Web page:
South Africa’s Po­lit­i­cal Bag­gage

A di­vi­sive de­bate about hon­our­ing Africa’s last white ruler, for­mer Pres­i­dent F.W. de Klerk, by nam­ing the Cape Town Boule­vard af­ter him has forced the rain­bow na­tion to con­front its racist past, writes JAMES N. KAR­IUKI

Diplomat East Africa - - Table of Contents - Kar­iuki is a Kenyan Pro­fes­sor of In­ter­na­tional Re­la­tions (emer­i­tus) and re­sides in South Africa

Since the last days of last year, South Africa has been gripped by the is­sue of whether or not to name one of Cape Town’s ma­jor streets af­ter Fred­er­ick de Klerk. To or­di­nary South Africans, street name changes are no big is­sue; many do not even no­tice them un­til they come to a newly changed street name and have to fig­ure out their own where­abouts. In short, street name changes are usu­ally a mere in­con­ve­nience and a nui­sance.

Why is it then that, sud­denly, plans to change the name of the Ta­ble Moun­tain Boule­vard to F.W. de Klerk Boule­vard in Cape Town (Mother City) have be­come such a ma­jor and con­tro­ver­sial is­sue of na­tional pro­por­tions? In­deed, the mat­ter is now so huge that is has cap­tured and di­vided the na­tion racially and po­lit­i­cally.

F.W. de Klerk was the last of seven pres­i­dents of apartheid South Africa. He was an in­te­gral part of that so­cio-po­lit­i­cal or­der, prom­i­nent enough to have held sev­eral of its Cabi­net po­si­tions. When apartheid fi­nally started to show signs of crack­ing, how­ever, de Klerk was as­tute enough to en­ter­tain the pos­si­bil­ity that change was in­evitable and he en­ter­tained the idea of har­ness­ing that change, while there still was time. His method of choice was

The nar­ra­tive con­tin­ues that in the late 1980s when de Klerk came

he to power, re­al­ized that his old or­der of apartheid was doomed

peace­ful ne­go­ti­a­tions rather than wait un­til vi­o­lence en­gulfed the coun­try.

South Africa did achieve that ne­go­ti­ated tran­si­tion to democ­racy peace­fully. Many ob­servers around the world, in­clud­ing the Nor­we­gian No­bel Peace Prize Com­mit­tee, were con­vinced that that was an achieve­ment enough to earn de Klerk the 1993 No­bel Peace Prize jointly with the strug­gle icon, Nel­son Man­dela. In a re­cent in­ter­view de Klerk him­self re­it­er­ated that he would like to be re­mem­bered as “… a politi­cian who helped to lead South Africa from the dead end apartheid to a non-racial, con­sti­tu­tional democ­racy.”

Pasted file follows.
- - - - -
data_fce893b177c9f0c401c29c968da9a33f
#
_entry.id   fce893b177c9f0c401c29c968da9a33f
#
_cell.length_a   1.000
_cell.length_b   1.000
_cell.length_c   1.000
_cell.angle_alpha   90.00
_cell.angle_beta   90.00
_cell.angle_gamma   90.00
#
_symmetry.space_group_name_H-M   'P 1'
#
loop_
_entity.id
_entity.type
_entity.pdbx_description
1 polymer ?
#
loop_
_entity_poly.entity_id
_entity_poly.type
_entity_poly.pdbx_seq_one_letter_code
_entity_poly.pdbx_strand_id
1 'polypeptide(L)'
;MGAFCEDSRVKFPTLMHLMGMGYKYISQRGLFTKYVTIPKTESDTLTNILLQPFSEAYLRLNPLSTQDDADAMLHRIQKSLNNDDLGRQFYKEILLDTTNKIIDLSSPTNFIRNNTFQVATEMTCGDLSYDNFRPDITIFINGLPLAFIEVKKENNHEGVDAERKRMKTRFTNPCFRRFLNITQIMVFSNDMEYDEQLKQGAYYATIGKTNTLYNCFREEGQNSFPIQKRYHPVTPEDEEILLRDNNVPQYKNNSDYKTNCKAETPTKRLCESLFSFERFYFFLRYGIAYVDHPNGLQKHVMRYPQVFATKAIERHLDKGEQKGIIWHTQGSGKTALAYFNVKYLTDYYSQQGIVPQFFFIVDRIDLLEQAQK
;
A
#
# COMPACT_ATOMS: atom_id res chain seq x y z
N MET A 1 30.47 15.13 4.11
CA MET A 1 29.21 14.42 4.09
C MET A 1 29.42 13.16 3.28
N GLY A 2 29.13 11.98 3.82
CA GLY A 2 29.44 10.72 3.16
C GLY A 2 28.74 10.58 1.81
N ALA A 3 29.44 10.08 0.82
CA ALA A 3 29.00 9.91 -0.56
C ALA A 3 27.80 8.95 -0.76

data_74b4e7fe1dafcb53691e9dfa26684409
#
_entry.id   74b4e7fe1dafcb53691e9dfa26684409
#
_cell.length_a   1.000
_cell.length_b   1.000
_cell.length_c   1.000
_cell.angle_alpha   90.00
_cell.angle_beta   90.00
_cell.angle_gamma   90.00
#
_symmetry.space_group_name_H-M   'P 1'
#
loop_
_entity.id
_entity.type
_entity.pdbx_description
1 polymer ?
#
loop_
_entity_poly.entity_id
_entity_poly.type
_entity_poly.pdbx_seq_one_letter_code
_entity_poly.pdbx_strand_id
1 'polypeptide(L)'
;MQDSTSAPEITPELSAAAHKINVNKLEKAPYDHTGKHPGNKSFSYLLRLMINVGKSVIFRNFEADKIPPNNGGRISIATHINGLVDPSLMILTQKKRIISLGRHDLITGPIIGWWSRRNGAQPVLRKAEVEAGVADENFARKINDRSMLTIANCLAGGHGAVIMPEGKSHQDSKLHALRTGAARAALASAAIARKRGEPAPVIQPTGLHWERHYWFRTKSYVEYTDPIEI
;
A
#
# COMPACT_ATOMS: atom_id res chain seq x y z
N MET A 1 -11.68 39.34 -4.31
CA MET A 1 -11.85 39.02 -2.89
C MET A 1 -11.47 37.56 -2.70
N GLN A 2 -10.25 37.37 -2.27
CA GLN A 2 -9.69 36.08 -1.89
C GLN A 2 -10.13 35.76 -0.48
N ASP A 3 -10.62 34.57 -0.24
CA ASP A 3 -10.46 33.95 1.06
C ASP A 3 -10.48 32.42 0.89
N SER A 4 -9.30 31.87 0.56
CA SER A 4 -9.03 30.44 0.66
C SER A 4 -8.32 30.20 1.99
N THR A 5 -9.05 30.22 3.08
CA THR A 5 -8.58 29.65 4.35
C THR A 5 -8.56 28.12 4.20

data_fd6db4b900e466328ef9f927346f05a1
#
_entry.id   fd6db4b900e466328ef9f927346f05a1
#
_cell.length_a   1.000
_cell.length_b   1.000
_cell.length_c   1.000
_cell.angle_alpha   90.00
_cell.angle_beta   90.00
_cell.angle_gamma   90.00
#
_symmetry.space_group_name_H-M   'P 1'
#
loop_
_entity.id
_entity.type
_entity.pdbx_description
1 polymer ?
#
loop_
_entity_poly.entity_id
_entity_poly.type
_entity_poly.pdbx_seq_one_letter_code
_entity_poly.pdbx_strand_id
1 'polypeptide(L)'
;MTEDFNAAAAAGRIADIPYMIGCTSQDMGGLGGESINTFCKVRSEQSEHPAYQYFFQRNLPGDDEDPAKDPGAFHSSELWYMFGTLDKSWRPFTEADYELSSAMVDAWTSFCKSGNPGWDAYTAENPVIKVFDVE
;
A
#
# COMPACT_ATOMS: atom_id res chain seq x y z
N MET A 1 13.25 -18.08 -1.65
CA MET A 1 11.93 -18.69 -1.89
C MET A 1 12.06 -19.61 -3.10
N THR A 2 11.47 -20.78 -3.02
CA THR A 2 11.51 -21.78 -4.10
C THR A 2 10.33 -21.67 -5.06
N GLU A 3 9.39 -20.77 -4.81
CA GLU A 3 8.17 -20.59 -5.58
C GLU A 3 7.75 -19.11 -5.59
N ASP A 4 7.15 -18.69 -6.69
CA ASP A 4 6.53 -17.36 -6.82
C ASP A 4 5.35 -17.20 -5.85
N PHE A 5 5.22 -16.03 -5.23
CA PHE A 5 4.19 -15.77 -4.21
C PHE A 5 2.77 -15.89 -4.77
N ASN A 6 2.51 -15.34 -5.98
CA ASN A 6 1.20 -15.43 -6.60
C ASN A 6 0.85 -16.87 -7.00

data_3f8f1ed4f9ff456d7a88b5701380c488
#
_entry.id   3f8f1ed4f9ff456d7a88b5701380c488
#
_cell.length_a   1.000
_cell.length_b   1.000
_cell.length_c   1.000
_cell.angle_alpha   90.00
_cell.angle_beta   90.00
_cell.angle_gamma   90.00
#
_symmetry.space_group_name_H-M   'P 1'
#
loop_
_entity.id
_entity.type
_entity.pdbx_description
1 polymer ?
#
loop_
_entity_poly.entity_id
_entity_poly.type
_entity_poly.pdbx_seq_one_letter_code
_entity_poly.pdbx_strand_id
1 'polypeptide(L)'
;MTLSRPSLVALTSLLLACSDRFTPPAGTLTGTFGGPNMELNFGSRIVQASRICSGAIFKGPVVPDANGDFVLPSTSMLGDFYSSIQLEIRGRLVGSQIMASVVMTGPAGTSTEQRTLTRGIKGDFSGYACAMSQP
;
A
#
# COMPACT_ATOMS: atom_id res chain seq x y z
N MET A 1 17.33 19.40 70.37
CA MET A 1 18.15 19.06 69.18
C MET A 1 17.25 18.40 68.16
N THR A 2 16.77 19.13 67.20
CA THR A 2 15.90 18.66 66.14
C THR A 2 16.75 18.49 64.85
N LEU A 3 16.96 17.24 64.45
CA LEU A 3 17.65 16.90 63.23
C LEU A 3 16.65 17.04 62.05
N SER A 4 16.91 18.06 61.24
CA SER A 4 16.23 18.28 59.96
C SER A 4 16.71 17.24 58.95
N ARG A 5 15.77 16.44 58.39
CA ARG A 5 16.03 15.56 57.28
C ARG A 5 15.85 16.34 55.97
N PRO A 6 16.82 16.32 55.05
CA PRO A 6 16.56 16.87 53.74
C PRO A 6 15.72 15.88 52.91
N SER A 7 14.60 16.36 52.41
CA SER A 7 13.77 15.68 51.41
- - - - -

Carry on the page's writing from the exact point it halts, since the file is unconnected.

If the story had ended there, there would not be much dis­pute to­day over the re-nam­ing a Cape Town street af­ter de Klerk. But, as fate would have it, that is where the theme re­ally thick­ens, trig­ger­ing the ques­tion: to cross the line from the sta­tus quo to ne­go­ti­at­ing away apartheid, did de Klerk jump or was he pushed?

Put an­other way, was this a case of recog­nis­ing the moral bank­ruptcy of apartheid and be­ing sorry by a truly re­formed de Klerk or was it a mat­ter of de Klerk tak­ing ad­van­tage of an op­por­tu­nity? This is the essence of to­day’s public de- bate. Did it all come from a sense of guilt or a clever de­sign to avert dis­as­ter?

An­tag­o­nists in­sist that the for­mer pres­i­dent was a bona fide off­spring of apartheid, one of its prom­i­nent and loyal foot sol­diers, to the very end. He re­sorted to ne­go­ti­a­tions only when he saw the writ­ing on the wall, that the end of apartheid was in­evitable, with or with­out him. So, de Klerk em­braced the old jun­gle logic of ‘if you can­not beat them, join them?’ Was he an op­por­tunist or a re­former? Some would say a re­molded re­al­ist.